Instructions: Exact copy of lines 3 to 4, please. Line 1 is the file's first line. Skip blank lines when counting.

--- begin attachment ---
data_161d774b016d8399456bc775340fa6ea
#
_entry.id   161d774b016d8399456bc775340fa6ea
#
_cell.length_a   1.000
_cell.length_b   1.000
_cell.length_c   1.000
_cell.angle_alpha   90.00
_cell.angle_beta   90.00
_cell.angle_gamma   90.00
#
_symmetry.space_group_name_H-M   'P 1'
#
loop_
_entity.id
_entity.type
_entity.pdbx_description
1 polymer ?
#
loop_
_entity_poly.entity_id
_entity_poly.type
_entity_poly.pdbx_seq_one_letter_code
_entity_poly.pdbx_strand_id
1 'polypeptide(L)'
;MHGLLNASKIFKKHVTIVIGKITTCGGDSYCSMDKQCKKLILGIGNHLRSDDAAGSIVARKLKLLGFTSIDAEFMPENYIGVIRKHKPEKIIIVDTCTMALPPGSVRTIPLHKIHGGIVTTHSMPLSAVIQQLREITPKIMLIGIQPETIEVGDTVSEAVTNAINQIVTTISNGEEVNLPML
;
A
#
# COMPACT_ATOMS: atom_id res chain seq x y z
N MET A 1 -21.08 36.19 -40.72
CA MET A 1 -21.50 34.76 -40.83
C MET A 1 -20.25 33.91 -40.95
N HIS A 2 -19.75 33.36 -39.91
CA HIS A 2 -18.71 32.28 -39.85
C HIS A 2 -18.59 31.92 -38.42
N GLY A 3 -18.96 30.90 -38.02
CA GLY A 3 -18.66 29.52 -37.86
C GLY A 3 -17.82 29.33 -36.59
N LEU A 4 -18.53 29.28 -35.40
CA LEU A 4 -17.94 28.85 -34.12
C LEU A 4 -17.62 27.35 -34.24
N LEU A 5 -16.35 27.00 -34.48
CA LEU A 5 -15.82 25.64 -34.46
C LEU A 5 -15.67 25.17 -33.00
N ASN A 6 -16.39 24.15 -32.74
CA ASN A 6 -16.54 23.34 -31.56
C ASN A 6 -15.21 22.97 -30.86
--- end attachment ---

_entry.id   161d774b016d8399456bc775340fa6ea
#